A lot of people have a lot to say about selling. They’ll tell you their way is the best way to get more customers, the quickest way to get rich, or the only way to gain success. Deep down, however, we all know the truth–that there is no one way to sell. The real secret of selling is to be true to yourself–to sell with honesty and integrity (and a dash of humor) in the way that best fits your unique personality. No one else can do it quite the way you can.
The truth about selling is divided into two separate but equally important parts: your motive and your method. Your motive is the reason you sell in the first place. What are you thinking when you get up in the morning to go to work? Are you thinking about the paycheck? Are you thinking about your customer’s business? Are you thinking about the ways your product or service can benefit the greatest number of people?
There’s nothing wrong with thinking about the paycheck–it’s a measurement tool that motivates many people. But selling is difficult, and it seems to me that the only thing that makes it easier is a love for what you’re doing and what you’re selling.
What motivates me? It’s the challenge of it all. Maybe it’s proving someone who tells me “no” or “it can’t be done” wrong. Sometimes it’s accomplishing something that’s never been done before, or seeing a difficult project through to the end. Or it might be the opportunities you have to make other people happy through the value of your products or services.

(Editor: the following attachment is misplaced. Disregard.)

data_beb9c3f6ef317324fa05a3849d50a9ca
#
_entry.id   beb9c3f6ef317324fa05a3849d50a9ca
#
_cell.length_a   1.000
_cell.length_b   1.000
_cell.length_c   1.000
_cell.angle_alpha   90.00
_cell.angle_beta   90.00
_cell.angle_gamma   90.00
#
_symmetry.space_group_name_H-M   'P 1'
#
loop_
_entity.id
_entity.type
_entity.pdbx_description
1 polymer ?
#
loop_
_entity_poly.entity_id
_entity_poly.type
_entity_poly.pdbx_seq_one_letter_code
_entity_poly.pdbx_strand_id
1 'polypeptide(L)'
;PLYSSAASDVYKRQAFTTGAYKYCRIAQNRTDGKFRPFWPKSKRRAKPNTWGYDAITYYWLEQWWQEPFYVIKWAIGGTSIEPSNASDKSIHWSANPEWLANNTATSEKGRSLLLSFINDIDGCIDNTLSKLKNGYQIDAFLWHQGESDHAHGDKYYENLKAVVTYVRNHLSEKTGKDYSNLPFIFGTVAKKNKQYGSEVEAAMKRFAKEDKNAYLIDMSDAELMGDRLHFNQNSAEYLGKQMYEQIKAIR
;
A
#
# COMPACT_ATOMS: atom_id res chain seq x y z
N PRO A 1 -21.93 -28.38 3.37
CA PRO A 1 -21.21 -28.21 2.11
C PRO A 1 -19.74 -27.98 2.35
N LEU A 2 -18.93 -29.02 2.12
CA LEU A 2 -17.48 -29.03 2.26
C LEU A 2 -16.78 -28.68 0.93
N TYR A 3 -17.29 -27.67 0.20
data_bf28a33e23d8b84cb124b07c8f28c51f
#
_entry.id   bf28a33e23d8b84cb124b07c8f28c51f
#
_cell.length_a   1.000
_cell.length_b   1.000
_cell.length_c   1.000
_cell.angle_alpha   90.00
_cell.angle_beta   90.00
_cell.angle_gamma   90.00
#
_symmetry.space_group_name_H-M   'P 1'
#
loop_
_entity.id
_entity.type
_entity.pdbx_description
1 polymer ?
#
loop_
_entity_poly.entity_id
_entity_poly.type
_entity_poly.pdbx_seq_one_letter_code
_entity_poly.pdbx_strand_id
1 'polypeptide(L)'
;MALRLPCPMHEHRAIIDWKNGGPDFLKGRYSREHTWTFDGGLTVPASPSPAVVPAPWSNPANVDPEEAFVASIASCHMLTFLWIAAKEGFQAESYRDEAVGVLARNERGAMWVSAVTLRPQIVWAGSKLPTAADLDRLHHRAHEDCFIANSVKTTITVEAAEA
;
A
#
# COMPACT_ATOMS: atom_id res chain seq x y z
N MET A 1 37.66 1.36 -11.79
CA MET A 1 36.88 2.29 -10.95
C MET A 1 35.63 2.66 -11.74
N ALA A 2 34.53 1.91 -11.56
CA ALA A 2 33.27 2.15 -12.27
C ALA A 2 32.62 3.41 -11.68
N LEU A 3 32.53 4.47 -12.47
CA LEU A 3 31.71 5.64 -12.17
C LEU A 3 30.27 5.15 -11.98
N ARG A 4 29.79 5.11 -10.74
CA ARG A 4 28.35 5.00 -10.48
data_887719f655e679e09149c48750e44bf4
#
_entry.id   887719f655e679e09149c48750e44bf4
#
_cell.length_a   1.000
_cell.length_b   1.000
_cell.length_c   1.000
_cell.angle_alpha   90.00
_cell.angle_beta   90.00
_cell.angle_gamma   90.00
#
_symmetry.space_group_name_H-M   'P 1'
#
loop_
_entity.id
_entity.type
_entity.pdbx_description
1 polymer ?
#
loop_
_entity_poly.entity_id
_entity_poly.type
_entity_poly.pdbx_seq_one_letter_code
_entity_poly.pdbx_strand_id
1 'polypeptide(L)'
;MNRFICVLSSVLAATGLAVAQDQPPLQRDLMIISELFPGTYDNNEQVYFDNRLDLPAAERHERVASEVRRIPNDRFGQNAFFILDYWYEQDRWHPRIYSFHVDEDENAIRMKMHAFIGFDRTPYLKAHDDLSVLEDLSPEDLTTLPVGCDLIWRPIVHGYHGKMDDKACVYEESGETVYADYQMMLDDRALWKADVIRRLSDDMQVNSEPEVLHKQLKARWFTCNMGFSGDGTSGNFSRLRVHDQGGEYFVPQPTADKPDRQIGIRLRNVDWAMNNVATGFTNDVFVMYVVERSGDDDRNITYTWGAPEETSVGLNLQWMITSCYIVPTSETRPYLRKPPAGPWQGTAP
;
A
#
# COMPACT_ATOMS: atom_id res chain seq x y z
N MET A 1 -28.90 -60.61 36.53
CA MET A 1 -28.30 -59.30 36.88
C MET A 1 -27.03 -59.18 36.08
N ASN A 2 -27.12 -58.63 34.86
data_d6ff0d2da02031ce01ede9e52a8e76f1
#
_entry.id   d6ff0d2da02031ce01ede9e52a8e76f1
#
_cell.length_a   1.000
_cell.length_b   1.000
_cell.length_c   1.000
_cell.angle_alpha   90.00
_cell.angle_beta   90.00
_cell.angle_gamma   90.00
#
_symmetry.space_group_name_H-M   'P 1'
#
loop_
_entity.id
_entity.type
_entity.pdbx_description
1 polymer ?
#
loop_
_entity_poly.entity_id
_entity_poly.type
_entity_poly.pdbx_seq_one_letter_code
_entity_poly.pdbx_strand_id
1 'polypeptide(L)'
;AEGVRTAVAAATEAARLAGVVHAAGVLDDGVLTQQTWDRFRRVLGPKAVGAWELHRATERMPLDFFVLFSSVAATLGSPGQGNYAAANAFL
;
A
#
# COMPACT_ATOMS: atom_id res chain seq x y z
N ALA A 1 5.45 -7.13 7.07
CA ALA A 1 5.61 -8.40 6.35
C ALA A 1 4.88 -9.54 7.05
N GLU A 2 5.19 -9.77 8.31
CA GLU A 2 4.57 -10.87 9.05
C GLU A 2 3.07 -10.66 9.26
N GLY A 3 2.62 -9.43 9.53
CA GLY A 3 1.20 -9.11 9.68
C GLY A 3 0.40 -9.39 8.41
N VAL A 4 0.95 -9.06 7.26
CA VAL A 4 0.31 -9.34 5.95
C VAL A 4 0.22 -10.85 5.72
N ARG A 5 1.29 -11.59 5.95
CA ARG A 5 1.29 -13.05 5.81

For instance, I’m currently selling a product outside the normal distribution routes. My plan is to garner as much media attention as possible, get word-of-mouth going and then go back to the big distributors with a product that’s already proven. What keeps me moving is the feedback I’m getting that tells me my product has value. My motivation–and my challenge–is to sell this value to as many people as possible via a nontypical, nontraditional route. That’s what makes it exciting; that’s the truth about selling for me.
The second part of the equation is the method you choose to sell your product or service. The truth here is that no one can really tell you how to do it. I’m not saying to ignore everyone else’s knowledge and experience–there’s a lot to be learned from those who’ve gone before. But the thing to remember is that there is no “right” way to sell; there’s only the way that works best for you.
You’ve probably seen those infomercials from Ron Popeil (one of the world’s greatest entrepreneurs) for his rotisserie cooker, the one with the motto, “Just set it, and forget it!” The same principle can be applied to selling. Learn as much as you can, let it “cook” in your mind–and then don’t stress too much about it. You’ll still have all that knowledge tucked away in the back of your mind, and you can draw on it whenever you need it. You can also follow my motto: CDC, or collect, discard, create. Collect as much knowledge and information as possible, discard what is not useful to you, and create and refine your own style.
So the truth about selling is whatever you make it. For people like us, selling is our life and our livelihood. Sometimes, in the craziness of selling, when setbacks loom and things aren’t going as well as we’d like, it helps to think about how and why we do what we do. And that’s the truth.
|Barry Farber consults with a variety of industries to help them grow and
expand their business.
He is the best-selling author of 11 books on sales, management and customer
service. His latest release “Diamond in the Rough” CD program is based on
his best selling book, radio and television show.
Visit him at: www.BarryFarber.com or email him at: